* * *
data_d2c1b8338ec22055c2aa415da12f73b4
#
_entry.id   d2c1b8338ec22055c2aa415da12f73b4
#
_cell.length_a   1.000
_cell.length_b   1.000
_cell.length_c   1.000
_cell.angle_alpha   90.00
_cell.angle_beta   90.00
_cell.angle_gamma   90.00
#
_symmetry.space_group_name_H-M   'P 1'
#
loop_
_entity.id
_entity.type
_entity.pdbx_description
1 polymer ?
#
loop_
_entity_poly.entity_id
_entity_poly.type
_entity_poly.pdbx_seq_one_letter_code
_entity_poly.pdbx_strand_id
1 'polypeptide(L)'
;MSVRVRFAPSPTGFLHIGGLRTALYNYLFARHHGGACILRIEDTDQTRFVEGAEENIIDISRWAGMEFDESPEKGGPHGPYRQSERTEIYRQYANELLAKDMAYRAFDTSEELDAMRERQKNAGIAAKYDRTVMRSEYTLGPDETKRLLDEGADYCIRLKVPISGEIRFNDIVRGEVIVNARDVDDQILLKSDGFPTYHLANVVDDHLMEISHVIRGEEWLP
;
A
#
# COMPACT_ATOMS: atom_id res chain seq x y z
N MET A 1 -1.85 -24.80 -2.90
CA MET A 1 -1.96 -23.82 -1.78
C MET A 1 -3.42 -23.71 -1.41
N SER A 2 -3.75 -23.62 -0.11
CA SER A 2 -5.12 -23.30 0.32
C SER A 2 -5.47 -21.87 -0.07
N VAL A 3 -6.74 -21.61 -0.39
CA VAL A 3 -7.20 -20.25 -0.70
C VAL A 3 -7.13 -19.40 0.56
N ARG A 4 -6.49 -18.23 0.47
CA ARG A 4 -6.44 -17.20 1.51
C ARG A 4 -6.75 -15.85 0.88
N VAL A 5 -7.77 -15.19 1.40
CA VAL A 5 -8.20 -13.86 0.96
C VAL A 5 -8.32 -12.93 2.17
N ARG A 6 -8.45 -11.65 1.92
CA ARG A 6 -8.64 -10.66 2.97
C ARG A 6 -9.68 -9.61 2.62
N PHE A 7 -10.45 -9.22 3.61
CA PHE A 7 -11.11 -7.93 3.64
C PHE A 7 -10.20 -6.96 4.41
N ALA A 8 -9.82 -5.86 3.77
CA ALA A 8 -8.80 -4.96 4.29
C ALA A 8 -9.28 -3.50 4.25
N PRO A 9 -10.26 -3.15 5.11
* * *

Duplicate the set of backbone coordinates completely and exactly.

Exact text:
data_d2c1b8338ec22055c2aa415da12f73b4
#
_entry.id   d2c1b8338ec22055c2aa415da12f73b4
#
_cell.length_a   1.000
_cell.length_b   1.000
_cell.length_c   1.000
_cell.angle_alpha   90.00
_cell.angle_beta   90.00
_cell.angle_gamma   90.00
#
_symmetry.space_group_name_H-M   'P 1'
#
loop_
_entity.id
_entity.type
_entity.pdbx_description
1 polymer ?
#
loop_
_entity_poly.entity_id
_entity_poly.type
_entity_poly.pdbx_seq_one_letter_code
_entity_poly.pdbx_strand_id
1 'polypeptide(L)'
;MSVRVRFAPSPTGFLHIGGLRTALYNYLFARHHGGACILRIEDTDQTRFVEGAEENIIDISRWAGMEFDESPEKGGPHGPYRQSERTEIYRQYANELLAKDMAYRAFDTSEELDAMRERQKNAGIAAKYDRTVMRSEYTLGPDETKRLLDEGADYCIRLKVPISGEIRFNDIVRGEVIVNARDVDDQILLKSDGFPTYHLANVVDDHLMEISHVIRGEEWLP
;
A
#
# COMPACT_ATOMS: atom_id res chain seq x y z
N MET A 1 -1.85 -24.80 -2.90
CA MET A 1 -1.96 -23.82 -1.78
C MET A 1 -3.42 -23.71 -1.41
N SER A 2 -3.75 -23.62 -0.11
CA SER A 2 -5.12 -23.30 0.32
C SER A 2 -5.47 -21.87 -0.07
N VAL A 3 -6.74 -21.61 -0.39
CA VAL A 3 -7.20 -20.25 -0.70
C VAL A 3 -7.13 -19.40 0.56
N ARG A 4 -6.49 -18.23 0.47
CA ARG A 4 -6.44 -17.20 1.51
C ARG A 4 -6.75 -15.85 0.88
N VAL A 5 -7.77 -15.19 1.40
CA VAL A 5 -8.20 -13.86 0.96
C VAL A 5 -8.32 -12.93 2.17
N ARG A 6 -8.45 -11.65 1.92
CA ARG A 6 -8.64 -10.66 2.97
C ARG A 6 -9.68 -9.61 2.62
N PHE A 7 -10.45 -9.22 3.61
CA PHE A 7 -11.11 -7.93 3.64
C PHE A 7 -10.20 -6.96 4.41
N ALA A 8 -9.82 -5.86 3.77
CA ALA A 8 -8.80 -4.96 4.29
C ALA A 8 -9.28 -3.50 4.25
N PRO A 9 -10.26 -3.15 5.11